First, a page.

17 September 2018, The Tablet

Cardinal acknowledges 'the wolves in our midst'

'I was wrong to hope that the voice of joy and welcome would overcome the voices of anger and condemnation.'

Cardinal acknowledges 'the wolves in our midst'

Eucharistic celebration with lauds – Chapel of the Seminary (3rd floor) Presiding: H.Em. Card. Vincent Nichols, Archbishop of Westminster
Photo: Mazur/catholicnews.org.uk

The Archbishop of Westminster has called on the Catholic Church to listen "with an open heart" to the voice of those who pastors failed to protect from "the wolves in our midst".

Cardinal Vincent Nichols spoke about the recent World Meeting of Families in Ireland, where both he and Pope Francis spoke.

"It was remarkable, unlike any other Papal Visit in my knowledge," he said. 

Delivering the homily last Saturday at Mass for the Feast of Our Lady of Sorrows at the Council of Bishops' Conferences of Europe (CCEE) in Poznan, Poland, the cardinal said that on this latest papal visit, as is the norm, the days before the arrival of the Holy Father were full of negative reporting in the media, about the problems facing the Church, about the hostility awaiting the Pope, about the fall away from the practice of the faith which characterises Western Europe.

"In my experience of other papal visits, as with Pope Benedict's visit to the United Kingdom in 2010, these negative voices give way to a positive and warm expression of welcome to the Pope and joy in the faith of the Church," the cardinal added.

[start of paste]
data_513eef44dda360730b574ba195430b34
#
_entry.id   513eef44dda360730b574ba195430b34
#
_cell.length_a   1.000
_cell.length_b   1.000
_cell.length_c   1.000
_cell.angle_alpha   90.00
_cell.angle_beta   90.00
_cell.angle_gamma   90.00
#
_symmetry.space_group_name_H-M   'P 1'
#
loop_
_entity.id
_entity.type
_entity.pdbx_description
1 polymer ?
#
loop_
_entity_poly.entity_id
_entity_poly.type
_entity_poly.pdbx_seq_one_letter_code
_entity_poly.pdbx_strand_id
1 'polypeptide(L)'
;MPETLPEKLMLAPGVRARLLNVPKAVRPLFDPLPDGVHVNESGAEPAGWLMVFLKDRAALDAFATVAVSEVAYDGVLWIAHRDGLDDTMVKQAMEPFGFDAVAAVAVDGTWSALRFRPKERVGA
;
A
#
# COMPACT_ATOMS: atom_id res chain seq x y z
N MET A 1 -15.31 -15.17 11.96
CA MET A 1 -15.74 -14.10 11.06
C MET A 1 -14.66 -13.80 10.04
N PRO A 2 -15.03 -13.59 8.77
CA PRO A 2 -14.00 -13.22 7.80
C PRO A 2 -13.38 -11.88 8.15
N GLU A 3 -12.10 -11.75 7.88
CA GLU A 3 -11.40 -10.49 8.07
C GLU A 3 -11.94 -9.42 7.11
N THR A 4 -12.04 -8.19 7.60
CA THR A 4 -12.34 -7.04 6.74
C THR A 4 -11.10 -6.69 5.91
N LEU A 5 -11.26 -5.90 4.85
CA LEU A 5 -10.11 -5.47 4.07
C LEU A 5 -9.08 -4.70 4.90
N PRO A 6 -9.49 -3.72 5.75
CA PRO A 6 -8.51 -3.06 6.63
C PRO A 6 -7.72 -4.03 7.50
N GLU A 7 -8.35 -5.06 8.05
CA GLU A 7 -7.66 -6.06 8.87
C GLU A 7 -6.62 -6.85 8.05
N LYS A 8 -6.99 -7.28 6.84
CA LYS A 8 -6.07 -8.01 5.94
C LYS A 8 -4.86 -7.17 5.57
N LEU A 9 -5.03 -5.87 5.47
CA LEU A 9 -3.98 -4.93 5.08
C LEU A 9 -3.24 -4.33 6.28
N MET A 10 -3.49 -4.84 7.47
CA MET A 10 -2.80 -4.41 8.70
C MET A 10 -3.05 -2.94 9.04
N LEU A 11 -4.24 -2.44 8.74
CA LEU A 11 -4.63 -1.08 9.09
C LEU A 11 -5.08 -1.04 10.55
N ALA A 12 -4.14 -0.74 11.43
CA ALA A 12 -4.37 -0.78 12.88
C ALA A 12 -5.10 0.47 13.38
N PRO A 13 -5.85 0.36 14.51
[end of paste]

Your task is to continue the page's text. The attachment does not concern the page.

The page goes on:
In Ireland, however, this did not happen.

"The angry voice of survivors of childhood abuse and cruelty continued to be heard. The media continued its concentration on past wrongs and the criticism of the Church, especially of us bishops, was sustained. The news from Pennsylvania added to the dismay and criticism, as did the unfolding of the events surrounding Cardinal McCarrick. It was unsettling, to say the least."

This second voice must also be heard, the cardinal said.

"It is the voice of suffering, of anger, of condemnation. It is the voice of those who have suffered abuse and mistreatment within the community of the Church, the voice of those whom we, the pastors, have let down for we have failed to protect them from the wolves in our midst. It is the voice of many who suffer, whose need we recognise and in the spirit of solidarity we wish to help. This, too, is the voice of Jesus. If we shy away from this voice, refuse to listen with an open heart, then we are closing our hearts to the Lord himself. When that voice is truly heard within the family of the Church, we too begin to know that suffering, trying to grasp a little of its burden, and now carrying ourselves the weight of our shame and sorrow."

Slowly, he continued, an important truth became clear to him: "I was wrong to hope that the voice of joy and welcome would overcome the voices of anger and condemnation. Both voices have to be heard. Both voices must find an echo in our hearts. Both voices are the voice of Jesus, crying out in his Church and in the world today. In a most remarkable way, Pope Francis embraced both voices. Somehow, in his person, he held them together, attending to each, responding to each, being true to each. His was a remarkable witness and a testimony to the deep peace of his soul which surely rests profoundly in the Lord."

The cardinal concluded: "Today let us resolve to open our hearts not only to the joyful voice of the faithful but also to the pained anger of those who want us to hear, to listen; to hear again, to listen again, with great discernment; to heed and to learn. Then we will know how best to respond. Theirs is the voice of Christ, crying to us out of a wilderness. To you, O Lord, we open our hearts. Let our cry come unto you. Amen."

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